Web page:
Buying a Ticket on the VBC Train?
By Mariana Nicolaides, Former Associate Editor at Arizona Physician and
Anna Hartman, MPH Candidate 2022 at University of Arizona
Improvements in medicine and public health efforts have increased life expectancy over the last decade, meaning on average people are living longer, and leaving more than 50% of adults in the U.S. with at least one chronic illness (Boersma et al., 2020). With chronic illness so prevalent in the adult population, many have questioned how healthcare delivery can be improved, so patients not only can better maintain their conditions, but live longer and more fulfilling lives. This is where value-based care (VBC) comes in. Value-based care is a healthcare reimbursement model that focuses on quality over quantity, and rewards providers for performance and effectiveness.
In a VBC model, integrated healthcare teams work with patients to provide an individualized treatment option, instead of the patient receiving care separately at several different institutions. VBC is rapidly gaining popularity in hospital networks and small medical practices, as it works to enhance patients’ experience of care, improve health outcomes of populations, and minimize the per capita cost.
Value-based care was started by the Centers for Medicare & Medicaid Services (CMS) to reduce long-term federal spending on healthcare. It differs from the common fee for service (FFS) model because it does not focus on volume of care. As time goes on, an increase of access to data, treatment advancements, and the use of increasingly powerful technology will only continue to individualize medicine and create a space for healthcare providers to more easily collaborate and provide better care.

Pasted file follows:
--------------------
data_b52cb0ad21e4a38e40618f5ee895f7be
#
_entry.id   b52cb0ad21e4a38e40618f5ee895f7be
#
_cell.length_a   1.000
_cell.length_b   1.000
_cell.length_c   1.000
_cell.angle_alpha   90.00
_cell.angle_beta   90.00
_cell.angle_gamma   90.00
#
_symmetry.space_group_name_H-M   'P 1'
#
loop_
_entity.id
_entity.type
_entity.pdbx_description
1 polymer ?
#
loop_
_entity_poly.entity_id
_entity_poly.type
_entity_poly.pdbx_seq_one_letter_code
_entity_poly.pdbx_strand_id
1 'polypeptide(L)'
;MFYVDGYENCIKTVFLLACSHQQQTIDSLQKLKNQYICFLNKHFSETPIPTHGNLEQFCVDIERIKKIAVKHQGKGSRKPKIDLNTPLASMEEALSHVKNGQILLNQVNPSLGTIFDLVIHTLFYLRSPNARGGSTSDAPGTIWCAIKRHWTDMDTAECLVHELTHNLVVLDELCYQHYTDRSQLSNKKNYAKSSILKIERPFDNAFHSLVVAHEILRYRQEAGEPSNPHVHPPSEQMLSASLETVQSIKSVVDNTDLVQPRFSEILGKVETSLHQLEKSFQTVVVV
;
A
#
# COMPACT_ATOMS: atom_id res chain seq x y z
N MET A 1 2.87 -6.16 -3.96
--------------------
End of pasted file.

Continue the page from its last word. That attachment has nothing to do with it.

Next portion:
“This is the future,” according to Dr. Denis Cortese, Professor and Director of ASU Center for Healthcare Delivery and Policy, and Emeritus President and CEO of the Mayo Clinic. Dr. Cortese says, “Physicians will have to start working together. Does that mean physicians have to be owned by hospitals? Absolutely not. Does that mean physicians have to become integrated and work among themselves? Absolutely.
The Impact of An Aging Population
An aging population presents the U.S. healthcare system with a significant problem. By 2034, it is expected that adults over 65 years of age will exceed the number of children under 18 for the first time in modern American history (see Figure 1). A recent estimate in 2020 by the Kaiser Family Foundation showed 62 million people are eligible for Medicare coverage in the United States. The value-based care payment model addresses the needs of all ages, but it will directly impact U.S. federal funding of the population 65 and older through Medicare. In 2018, Medicare spending reached $583 billion. The increase in the older population and higher healthcare prices will contribute to more Medicare spending, likely amassing to nearly $1,260 billion in 2028. This foreseeable increase in healthcare cost for the older population gives healthcare providers a greater incentive to implement value-based care, and the shift towards patient empowerment has been leading patients to search not only for the best quality healthcare but the best quality with the best possible value.
Is A VBC Model for Every Physician?
Launching a VBC model is not simple, and some physicians may struggle more than others. Many physicians may question the barriers of transitioning to this model, and whether the change will truly benefit their practice and improve the value of healthcare delivery. Hurdles in transitioning to a VBC model include a lack of system integration, outdated workflows, limited internal resources, and inaccessible clinical data (Bartlett, 2021).